Critical Intel

Critical Intel
The Senator Yee Affidavit: Bribery, Triads, Drugs, and Arms Deals

Robert Rath | 3 Apr 2014 16:00
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Part Two: Debt

To probe Yee and Jackson's corruption, Agent 99 introduced Jackson to his "friend" Agent 73, who presented himself as a real estate developer who also represented a variety of investors and clients. Though based in Atlanta, 73 told Jackson he was eager to expand his business interests to the Bay Area, and wanted to make political contacts that could help him. Jackson attended one of Yee's fundraisers and wrote him a check for $500 on the spot - the monetary limit for individual donations.

The next day, Yee left a stuttering, uncomfortable voicemail on Agent 73's answering machine: "[I] appreciate the conversation and then, hopefully, um, you know, there are things that uh, we can do to be of help uh, to you, and uh, but anyway just wanted to reach out and say thank you very, very much." In a subsequent call, Yee hinted at assisting 73 with an affordable housing development if elected, but said that he couldn't talk policy at the same time as asking for money. He then asked 73 to raise $5,000 to $10,000 for the campaign.

Trying to bait Yee into making the quid-pro-quo agreement explicit, Agent 73 wrote $5,000 campaign donation check made payable to Jackson's consulting firm (so Jackson could make it look like individual $500 donations), and later raised a further $5,000 a fundraising event stuffed with undercover FBI agents. Both times he insisted to Senator Yee that it was "too much money... not to get something."

At this point, Yee started to get spooked. Another mayoral candidate had gotten caught taking donations over the $500 limit and Yee insisted that both he and Agent 73 had to cover their tracks. Yee suggested that instead of giving the contributions to him, 73 should back a school funding ballot measure that featured Senator Yee in one of its commercials. Throughout, the Senator insisted that were he elected he could help out 73's business interests, saying that if he won, "we control $6.8 billion, shit."

Luckily for Yee, he never made a specific promise that would make a bribery charge an open-and-shut case.

He also lost the election.

His plans for the mayor's office dashed, Yee switched focus: he wanted to stand for the Secretary of State election in November, 2014. But to do that on the back of a failed mayoral race would mean a huge investment in capital - he and Jackson would need to retire $70,000 in campaign debt before raising money for the Secretary of State race. For help, he and Jackson turned to their most trusted donor: Agent 73.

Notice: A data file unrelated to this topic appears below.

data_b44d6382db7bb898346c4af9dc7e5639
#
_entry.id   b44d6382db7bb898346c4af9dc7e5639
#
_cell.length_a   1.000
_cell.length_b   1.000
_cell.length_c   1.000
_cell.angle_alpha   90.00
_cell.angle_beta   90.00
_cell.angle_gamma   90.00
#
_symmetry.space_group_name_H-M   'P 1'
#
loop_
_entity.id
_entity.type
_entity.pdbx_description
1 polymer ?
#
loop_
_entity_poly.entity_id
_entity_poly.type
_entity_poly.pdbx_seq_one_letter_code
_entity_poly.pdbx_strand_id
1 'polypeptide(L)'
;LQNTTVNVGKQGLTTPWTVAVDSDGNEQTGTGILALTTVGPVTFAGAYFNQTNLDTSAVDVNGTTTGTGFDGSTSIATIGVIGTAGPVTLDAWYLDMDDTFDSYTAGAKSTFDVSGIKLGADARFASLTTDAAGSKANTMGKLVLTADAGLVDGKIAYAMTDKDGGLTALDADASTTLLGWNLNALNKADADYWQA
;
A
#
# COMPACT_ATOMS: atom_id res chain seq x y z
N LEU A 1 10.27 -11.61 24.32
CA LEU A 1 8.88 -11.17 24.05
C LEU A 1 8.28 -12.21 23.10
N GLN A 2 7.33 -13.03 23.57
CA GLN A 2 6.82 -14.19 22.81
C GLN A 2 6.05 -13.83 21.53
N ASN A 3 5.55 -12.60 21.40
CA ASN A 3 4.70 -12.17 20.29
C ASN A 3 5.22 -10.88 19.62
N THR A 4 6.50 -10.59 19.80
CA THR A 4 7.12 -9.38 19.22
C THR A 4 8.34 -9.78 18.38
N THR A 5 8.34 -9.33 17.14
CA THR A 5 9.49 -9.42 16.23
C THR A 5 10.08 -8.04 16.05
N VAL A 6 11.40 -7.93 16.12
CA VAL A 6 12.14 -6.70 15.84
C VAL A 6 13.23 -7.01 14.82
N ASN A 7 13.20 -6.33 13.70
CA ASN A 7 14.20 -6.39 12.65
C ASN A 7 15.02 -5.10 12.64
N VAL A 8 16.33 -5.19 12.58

Over the next six months, Jackson continued to pump 73 for donations with 73 only providing $5,000 initially, and holding out the rest to "get something." In April, the three met at a Starbucks to discuss Agent 73's business interests, and they settled on one company in particular: a software consulting company named "Well Tech." In June, Agent 73 and a crew of undercover agents met with Yee to tell him about the company, and Yee suggested that were he elected, he could possibly get them a contract to refurbish the antiquated computer systems in the elections division. He also pressed for more donations.

Though Yee insisted he was setting up meetings for Well Tech, the Feds couldn't wait. Agent 73 contacted Yee and said that Well Tech was meeting with officials from the health department on a possible contract. He wanted Yee to make a call and endorse them. Agent 73 offered Yee $10,000 and he agreed.

A week later the plan morphed - this time 73 insisted that a written endorsement from Yee would be much better than a call. Yee considered it, but ultimately got nervous. The Senator didn't want to put it in writing, Jackson explained. "You just, he, he, he, didn't want it to seem like he's telling somebody, another state employee, that he just, they have to give you guys the contract. Just in case somebody else got upset about that, then it's public information." He reiterated, though, that the Senator would make a phone call.

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